‘A lot of people felt that the world had grown too cynical for a sincere fairy tale.’
So says John Lasseter, at the beginning of a behind-the-scenes/making of documentary on Frozen, in explaining why that movie very nearly didn’t get made. Although he doesn’t mean to, he also, in this one statement, provides a possible explaination as to why fairy tales – in all their iterations and permutations, old and new – are such contested cultural territory in our time. We’ve grown too cynical, World.
You can’t walk through the parenting section of a bookstore – or Amazon – without tripping over books about the dangers of princesses and ‘girl culture’ and all things pink and sparkly. (Cinderella will eat your daughter, if you’re not careful, because, according to at least one author, Cinderella is terrible like that.) Upstart toy companies launch marketing campaigns that almost literally replicate a Bonfire of the Vanities, replacing art and books with dollhouses and princesses and pink paraphernalia. Colleges base their recruiting drives on the premise that there’s no future in being a princess, because women, obviously, can’t distinguish between fantasy and reality (which, thanks? I tried to major in Damsel Studies and wish that someone had warned me off of that.) We are a culture that worries that fantasy might be dangerous for children (well, for girl children.) We are a culture that, it seems, simply does not believe that there is such a thing as a sincere fairy tale. We’ve grown too cynical. And it’s hurting us.
Or, rather, it could hurt us, if we were really were that cynical. I don’t think that we are. John Lasseter didn’t think so, either, which is why Frozen got made. And even the most cynical critic would acknowledge that John Lasseter, and Disney, made the right bet when they bet that the world was not so cynical, and that a story like Frozen – a reworking of one of Hans Christian Anderson’s most beautiful fairy tales! with SONGS! – would resonate. We aren’t cynical. We’re not. We love fairy tales – yes, even the ones that feel a little (or a lot) old-fashioned, the ones that feel out of step with our time (we still read Grimm and Anderson, don’t we?) – because fairy tales transcend time, because fairy tales speak to that part of us (child and adult alike) that hopes. The part of us that dreams. The part of us that believes that maybe, just maybe, if we hold still enough, and believe deeply enough, a little bird might just land on our finger and sing to us. Or that a fairy godmother will come to us in an hour of need, or that we’ll find our way out of whatever tower imprisons us. Or that we’ll one day find the courage to just let it go and be our own true selves.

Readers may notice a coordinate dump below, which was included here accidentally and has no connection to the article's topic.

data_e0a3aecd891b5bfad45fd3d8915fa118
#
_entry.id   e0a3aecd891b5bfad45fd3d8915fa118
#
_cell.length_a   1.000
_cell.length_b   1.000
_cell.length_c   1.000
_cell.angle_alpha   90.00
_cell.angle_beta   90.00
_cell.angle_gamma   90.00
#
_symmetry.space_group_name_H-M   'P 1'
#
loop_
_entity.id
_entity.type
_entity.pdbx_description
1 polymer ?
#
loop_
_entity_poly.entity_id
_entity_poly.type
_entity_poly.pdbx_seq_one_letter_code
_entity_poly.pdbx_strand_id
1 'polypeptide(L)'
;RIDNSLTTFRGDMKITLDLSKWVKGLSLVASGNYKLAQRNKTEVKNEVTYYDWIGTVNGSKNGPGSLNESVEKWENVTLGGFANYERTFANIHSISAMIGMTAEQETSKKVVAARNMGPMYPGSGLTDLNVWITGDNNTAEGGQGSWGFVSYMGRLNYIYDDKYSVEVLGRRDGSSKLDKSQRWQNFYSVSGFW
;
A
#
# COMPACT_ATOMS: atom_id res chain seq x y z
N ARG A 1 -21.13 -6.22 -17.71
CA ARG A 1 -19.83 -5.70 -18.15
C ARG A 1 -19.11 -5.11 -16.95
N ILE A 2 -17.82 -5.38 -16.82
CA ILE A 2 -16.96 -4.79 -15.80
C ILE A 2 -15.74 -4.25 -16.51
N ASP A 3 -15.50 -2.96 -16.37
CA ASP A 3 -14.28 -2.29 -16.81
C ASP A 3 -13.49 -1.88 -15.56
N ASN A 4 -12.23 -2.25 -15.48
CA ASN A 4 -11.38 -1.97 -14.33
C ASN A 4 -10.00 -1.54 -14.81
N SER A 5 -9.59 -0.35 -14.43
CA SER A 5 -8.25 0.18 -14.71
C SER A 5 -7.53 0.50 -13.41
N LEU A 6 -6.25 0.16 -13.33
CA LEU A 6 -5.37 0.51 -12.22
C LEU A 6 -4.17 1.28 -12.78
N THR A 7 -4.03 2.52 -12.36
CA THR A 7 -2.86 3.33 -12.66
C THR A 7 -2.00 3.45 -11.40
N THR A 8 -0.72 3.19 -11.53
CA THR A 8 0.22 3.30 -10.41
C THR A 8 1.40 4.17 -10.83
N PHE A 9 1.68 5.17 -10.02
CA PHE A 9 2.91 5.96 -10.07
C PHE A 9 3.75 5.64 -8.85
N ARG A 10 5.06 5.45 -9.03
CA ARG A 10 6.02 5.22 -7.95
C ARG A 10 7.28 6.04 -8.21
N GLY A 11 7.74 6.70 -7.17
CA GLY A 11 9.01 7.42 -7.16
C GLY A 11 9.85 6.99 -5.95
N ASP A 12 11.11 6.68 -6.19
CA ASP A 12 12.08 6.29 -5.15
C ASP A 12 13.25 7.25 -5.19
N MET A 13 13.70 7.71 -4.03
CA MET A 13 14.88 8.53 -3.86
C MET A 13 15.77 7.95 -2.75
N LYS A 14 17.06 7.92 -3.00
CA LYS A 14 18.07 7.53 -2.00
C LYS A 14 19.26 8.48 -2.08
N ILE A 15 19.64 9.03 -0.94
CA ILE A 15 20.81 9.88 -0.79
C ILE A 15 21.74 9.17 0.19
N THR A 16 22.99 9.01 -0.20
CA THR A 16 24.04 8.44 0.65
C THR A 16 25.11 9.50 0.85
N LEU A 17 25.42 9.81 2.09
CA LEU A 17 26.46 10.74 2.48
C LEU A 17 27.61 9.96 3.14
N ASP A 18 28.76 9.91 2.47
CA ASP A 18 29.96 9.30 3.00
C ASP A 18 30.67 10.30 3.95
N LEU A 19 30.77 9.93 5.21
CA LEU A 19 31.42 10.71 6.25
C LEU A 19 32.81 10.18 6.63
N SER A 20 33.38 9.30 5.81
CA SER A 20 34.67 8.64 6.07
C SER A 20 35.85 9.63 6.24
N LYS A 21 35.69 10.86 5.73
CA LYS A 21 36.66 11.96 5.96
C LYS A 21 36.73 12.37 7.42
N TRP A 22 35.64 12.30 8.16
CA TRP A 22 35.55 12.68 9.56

We’re not cynical. The culture (‘The Culture’, TM) pushes us toward cynicism, because cynicism is easier than sincerity, and also it gets bigger headlines. We’re worriers, and so anything that stokes our worry gets our attention. Parents especially: our biggest fear, our core fear, the fear that most defines us, is the fear that we are doing it wrong and that we are going to harm our children. (Yes, this is different than our fear of loss, our fear of Terrible Things, because those are things that we can’t control. Our fear of Doing It Wrong is the fear of being the agents and perpetrators of our own Terrible Things, and it’s a beast of a fear.) The cynical view of anything (of everything) speaks to this worry and this anxiety and this fear – maybe this is bad/corrupt/dangerous/uncool. Maybe I should just avoid this. The cynical view of fairy tales (“‘happily ever after’ is a false and dangerous message”) and princesses (“all they do is wait around for love”) gives us a shorthand for our fear, and a prescription for our anxiety: ah, here’s the problem! And I can fix it by just rejecting these things!